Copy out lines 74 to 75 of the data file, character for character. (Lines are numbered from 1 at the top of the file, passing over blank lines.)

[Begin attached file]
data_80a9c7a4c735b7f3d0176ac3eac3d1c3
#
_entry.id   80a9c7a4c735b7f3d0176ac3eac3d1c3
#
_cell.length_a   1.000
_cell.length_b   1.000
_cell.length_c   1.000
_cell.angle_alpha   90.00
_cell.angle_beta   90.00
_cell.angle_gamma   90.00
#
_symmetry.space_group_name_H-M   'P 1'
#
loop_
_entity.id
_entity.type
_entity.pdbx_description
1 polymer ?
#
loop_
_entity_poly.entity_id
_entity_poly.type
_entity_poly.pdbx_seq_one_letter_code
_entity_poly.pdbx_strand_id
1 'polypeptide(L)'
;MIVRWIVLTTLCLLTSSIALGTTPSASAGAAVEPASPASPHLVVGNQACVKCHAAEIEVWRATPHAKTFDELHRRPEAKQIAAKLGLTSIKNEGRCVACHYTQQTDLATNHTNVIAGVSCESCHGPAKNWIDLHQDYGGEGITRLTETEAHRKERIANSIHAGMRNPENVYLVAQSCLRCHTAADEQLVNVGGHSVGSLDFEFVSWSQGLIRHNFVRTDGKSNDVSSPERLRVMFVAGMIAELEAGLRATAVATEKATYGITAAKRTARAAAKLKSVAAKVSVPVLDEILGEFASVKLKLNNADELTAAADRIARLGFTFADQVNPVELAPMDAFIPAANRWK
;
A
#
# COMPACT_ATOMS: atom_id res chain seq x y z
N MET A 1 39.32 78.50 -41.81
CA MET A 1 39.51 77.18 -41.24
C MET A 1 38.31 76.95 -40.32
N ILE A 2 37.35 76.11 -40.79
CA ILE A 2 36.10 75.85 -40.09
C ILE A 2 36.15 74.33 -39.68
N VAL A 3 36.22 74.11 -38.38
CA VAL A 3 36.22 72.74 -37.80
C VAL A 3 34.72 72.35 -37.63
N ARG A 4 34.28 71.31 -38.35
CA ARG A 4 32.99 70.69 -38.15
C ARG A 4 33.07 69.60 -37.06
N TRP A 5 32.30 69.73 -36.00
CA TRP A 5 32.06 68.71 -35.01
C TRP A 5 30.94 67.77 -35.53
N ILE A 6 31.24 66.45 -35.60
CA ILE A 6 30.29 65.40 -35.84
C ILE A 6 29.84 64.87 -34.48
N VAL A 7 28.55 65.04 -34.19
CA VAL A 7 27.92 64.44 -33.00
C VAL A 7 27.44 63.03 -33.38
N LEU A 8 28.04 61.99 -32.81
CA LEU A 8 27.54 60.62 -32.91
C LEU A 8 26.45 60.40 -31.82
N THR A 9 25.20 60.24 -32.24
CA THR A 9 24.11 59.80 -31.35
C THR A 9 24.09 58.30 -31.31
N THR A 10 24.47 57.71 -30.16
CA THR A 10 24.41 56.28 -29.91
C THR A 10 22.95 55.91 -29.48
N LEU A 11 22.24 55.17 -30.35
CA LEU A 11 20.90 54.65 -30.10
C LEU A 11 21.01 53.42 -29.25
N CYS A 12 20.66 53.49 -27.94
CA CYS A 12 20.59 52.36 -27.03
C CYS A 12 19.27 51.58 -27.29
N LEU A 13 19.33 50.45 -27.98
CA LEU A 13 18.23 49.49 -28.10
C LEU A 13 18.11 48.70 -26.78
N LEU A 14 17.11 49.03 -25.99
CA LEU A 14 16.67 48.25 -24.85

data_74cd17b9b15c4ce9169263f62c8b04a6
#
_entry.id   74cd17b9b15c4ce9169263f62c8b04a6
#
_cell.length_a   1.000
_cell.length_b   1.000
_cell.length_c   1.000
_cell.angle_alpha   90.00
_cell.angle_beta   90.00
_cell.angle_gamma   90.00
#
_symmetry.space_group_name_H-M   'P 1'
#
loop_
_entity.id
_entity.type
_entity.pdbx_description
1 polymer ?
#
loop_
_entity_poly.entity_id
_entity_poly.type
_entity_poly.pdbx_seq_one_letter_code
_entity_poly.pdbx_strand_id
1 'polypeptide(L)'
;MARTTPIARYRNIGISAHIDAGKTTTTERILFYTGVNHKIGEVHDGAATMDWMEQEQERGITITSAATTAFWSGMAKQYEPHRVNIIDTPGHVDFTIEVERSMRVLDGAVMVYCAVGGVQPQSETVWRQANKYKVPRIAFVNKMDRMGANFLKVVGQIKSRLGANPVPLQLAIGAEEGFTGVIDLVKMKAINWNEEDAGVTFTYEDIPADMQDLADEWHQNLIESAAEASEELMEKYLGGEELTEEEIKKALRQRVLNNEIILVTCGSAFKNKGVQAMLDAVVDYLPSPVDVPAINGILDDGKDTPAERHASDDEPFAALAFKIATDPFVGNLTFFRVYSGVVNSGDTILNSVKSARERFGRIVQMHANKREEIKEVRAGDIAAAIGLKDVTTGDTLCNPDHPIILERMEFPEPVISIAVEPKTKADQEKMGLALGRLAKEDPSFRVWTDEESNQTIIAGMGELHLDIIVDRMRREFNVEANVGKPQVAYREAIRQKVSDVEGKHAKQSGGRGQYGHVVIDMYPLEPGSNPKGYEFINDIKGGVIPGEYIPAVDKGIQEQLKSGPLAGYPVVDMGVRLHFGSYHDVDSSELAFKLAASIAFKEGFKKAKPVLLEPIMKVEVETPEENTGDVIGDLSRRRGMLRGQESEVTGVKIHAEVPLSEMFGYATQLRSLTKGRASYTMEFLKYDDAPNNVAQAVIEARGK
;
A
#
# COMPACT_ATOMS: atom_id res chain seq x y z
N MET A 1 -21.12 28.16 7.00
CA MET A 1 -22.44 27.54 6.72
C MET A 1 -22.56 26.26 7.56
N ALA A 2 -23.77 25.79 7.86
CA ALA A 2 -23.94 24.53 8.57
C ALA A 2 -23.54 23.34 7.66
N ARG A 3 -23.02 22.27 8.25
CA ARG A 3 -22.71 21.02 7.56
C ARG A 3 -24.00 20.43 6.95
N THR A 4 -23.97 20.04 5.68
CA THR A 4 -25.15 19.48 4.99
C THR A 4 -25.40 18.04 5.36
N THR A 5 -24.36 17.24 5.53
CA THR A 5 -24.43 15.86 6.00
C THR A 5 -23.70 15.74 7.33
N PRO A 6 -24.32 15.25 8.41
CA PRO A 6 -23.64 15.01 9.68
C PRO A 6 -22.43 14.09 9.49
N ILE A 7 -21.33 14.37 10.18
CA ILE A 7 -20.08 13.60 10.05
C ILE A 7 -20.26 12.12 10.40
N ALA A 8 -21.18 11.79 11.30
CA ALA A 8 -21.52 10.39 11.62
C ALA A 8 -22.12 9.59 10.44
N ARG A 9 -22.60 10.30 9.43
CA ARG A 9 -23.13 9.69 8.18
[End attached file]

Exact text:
_entry.id   74cd17b9b15c4ce9169263f62c8b04a6
#